Media: Demystifying the ‘non-CAS’ order… - Views on News from Equitymaster

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Media: Demystifying the ‘non-CAS’ order…

Oct 5, 2007

The media regulator TRAI (Telecom Regulatory Authority of India) has passed a new tariff order for capping the cable TV rates in non-CAS areas. The non CAS areas constitute the entire country except select zones in the metros of Delhi, Mumbai and Kolkata and all of Chennai. The tariff order
The tariff cap has been fixed as per status of the city, which depends on its population and income level. All cities have been categorised into A-1, A, B-1, B-2 and ‘others’ depending on these two parameters. The tariffs, which will come into effect from December 1, 2007, range from a minimum of Rs 77 (irrespective of the city) for only free-to-air channels (FTA) to a maximum of Rs 260 per month in A-1 and A-class cities, where the subscriber will get a minimum of 30 FTA and over 45 pay channels. There are a total 13 cities in ‘A1’ and ‘A’ class, and 62 cities in ‘B1’ and ‘B2’class.

Tariff slabs for the different classes of cities:
No. of channels ‘A-1’ & ‘A’
class cities
‘B-1’ & ‘B-2’
class cities
Only free to air channels (min.30 FTA channels) Rs. 77 Rs. 77 Rs. 77
Minimum 30 FTA channels plus upto 20 pay channels Rs. 160 Rs. 140 Rs. 130
Minimum 30 FTA channels plus more than 20 and upto 30 pay channels Rs. 200 Rs. 170 Rs. 160
Minimum 30 FTA channels plus more than 30 and upto 45 pay channels Rs. 235 Rs 200 Rs.185
Minimum 30 FTA channels plus more than 45 pay channels Rs. 260 Rs. 220 Rs. 200
Source: TRAI website

Tariff in non-CAS areas cheaper
As per TRAI’s order for CAS areas, the local cable operator is offering minimum of 30 Free to Air (FTA) channels at Rs 77 per month. Besides, there is a ceiling on the maximum retail price of any pay channel, whether new or existing, of Rs 5 per channel per subscriber per month (excluding taxes). However the cable tariff in non CAS areas is cheaper than in the CAS areas. For instance; if a subscriber in a non CAS area living in ‘A1’ class city opts for 28 FTA channels he pays Rs 200. However a subscriber opting for the same number of channels in a CAS area has to pay Rs 217. This difference would be greater if one compared the cable tariffs of CAS area and cable tariff of ‘others’ class city in non – CAS area.

What’s in store for…

  • Broadcasters: The cable tariff cap imposed by TRAI may not bode well for the broadcasters, particularly the niche channels such as TV 18, and sports channels such as Star Sports, ESPN. We believe that viewers interested in financial news would be willing to pay much more than Rs 5 per month for CNBC TV 18 as their monthly expenditure on financial newspapers may be greater than Rs 50. The niche channels rely more on subscription revenues for their survival as they get less advertisement revenues. If CAS is not rolled out as per schedule or the cap on the subscription price of a pay channel is not lifted soon then the plans of some broadcasters of launching niche channels may get adversely affected. There would also be a dent in the subscription revenues of the general entertainment channels making them more susceptible to any slow down in economic growth as they would be relying more on advertisement revenues.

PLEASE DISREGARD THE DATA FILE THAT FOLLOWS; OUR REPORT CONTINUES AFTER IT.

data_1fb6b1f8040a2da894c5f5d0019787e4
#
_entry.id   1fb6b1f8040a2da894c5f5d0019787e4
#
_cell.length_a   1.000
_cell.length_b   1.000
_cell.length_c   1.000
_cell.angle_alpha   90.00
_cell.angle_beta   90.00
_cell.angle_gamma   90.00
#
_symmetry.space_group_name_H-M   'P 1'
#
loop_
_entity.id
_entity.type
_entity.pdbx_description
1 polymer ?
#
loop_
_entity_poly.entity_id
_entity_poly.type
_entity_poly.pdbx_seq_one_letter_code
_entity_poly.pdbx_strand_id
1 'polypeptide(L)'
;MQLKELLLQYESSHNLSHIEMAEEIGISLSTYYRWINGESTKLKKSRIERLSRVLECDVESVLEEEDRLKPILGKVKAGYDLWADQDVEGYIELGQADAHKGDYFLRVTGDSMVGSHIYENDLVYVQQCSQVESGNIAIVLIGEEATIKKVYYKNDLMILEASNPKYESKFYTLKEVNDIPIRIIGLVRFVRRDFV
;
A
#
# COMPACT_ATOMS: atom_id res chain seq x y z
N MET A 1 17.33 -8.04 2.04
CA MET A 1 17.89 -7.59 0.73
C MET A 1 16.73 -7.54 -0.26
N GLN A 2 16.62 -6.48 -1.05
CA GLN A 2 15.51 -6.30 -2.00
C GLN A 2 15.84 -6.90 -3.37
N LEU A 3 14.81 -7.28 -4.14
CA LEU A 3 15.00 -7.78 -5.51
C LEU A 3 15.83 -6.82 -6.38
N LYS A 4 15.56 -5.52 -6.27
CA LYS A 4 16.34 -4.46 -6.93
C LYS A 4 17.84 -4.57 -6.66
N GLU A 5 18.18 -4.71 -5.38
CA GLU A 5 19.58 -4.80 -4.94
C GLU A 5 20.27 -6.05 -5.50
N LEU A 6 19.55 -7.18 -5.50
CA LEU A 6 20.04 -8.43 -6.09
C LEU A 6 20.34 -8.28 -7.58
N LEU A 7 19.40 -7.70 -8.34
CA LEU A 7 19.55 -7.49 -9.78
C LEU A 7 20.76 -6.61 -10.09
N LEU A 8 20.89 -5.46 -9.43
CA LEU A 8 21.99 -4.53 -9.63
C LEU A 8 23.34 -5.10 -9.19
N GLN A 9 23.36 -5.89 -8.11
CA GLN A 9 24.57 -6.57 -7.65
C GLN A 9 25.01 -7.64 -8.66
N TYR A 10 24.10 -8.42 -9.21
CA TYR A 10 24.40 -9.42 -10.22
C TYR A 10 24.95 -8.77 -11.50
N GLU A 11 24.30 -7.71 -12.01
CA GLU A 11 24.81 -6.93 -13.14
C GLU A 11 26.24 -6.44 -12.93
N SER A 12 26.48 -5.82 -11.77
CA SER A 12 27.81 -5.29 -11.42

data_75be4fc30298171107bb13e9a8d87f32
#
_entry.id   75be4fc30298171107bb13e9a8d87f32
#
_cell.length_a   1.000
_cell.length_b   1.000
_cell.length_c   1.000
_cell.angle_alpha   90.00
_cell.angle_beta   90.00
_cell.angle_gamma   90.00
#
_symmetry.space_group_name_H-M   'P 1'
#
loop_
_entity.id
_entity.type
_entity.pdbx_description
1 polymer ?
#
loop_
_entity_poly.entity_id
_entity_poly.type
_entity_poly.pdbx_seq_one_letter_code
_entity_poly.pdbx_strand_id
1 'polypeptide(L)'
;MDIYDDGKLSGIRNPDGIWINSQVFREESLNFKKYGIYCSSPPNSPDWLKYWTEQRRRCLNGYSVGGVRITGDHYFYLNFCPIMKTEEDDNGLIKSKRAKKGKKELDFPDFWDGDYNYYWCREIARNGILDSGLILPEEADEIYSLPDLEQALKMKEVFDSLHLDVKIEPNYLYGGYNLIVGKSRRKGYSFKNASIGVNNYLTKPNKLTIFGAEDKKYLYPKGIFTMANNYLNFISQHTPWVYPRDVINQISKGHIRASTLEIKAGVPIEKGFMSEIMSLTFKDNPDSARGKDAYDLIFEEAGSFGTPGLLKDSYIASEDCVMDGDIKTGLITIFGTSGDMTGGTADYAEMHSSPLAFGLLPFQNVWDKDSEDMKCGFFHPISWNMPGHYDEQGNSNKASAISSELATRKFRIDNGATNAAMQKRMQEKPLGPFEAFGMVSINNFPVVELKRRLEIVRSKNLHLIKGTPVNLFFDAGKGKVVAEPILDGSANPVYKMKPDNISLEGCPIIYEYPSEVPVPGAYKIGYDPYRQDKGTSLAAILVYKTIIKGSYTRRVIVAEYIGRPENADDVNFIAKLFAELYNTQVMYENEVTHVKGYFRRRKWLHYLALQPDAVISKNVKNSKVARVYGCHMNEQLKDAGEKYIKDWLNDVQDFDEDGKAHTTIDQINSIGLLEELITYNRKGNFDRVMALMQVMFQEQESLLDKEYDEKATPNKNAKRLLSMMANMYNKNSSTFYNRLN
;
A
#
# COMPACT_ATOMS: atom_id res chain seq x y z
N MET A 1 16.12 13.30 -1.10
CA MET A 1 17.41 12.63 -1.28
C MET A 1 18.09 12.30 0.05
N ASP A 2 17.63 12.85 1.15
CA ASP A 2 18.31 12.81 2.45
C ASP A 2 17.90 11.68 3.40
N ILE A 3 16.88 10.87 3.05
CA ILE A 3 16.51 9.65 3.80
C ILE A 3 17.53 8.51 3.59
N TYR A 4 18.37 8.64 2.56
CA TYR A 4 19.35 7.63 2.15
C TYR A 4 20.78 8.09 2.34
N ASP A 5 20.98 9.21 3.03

• Content providers: The broadcasters subscription revenues would reduce limiting their ability to spend on content. Some niche channels may defer their entry plans reducing the demand for content. Thus this order does not bode well for the content providers such as Balaji Telefilms and Creative Eye.

  • MSOs: The Multi System Operators (MSOs) offer analog and digital cable services in association with local cable operators. While the cap would, on one hand, impact the revenues of the MSOs, on the other hand, they would also have to pay less to the broadcasters. Lower tariffs would help in increasing the penetration of cable television especially in smaller towns.

  • DTH operators: MSO’s would offer cable services at lower rates putting pressure on the DTH operators to do the same. DTH operators customer acquisition costs are already very high and it is a capital intensive business having a long gestation period. If the tariff order is not revised upwards in the near future then it would have a negative impact on the subscriber additions and the ARPU of the DTH operators.

  • Viewers: The viewer’s monthly expenditure on cable would reduce. However, in non-CAS areas they have limited power to choose the channels they wish to view. Further, TRAI has also directed the broadcasters to provide all their channels on a la carte basis and declare the la carte rates to the MSOs) /cable operators. Bouquets of channels can also be offered. But to prevent perverse pricing of bouquets and to make the a-la-carte choice effective, it has been provided that the bouquet rates and a la carte rates of channels forming part of a bouquet should satisfy the following conditions; (1) Sum of a la carte rates (rate of a single channel) not to exceed 1.5 times the bouquet rate. (2) A la carte rate of each channel cannot be more than three times the average rate of the pay channel in the bouquet.

The above measure would enable the MSO / cable operators to choose channels in tune with the liking of their subscribers in the localities being served them, and consequently to reduce the burden of cable charges on the subscribers on account of unwanted channels.

Thus the TRAI order is not envisaged to be very favourable to the broadcasters, content providers and DTH operators. Viewers, however, would be the beneficiaries from this order as their cable expenses would reduce and they would have better power to choose the channels they wish to view.

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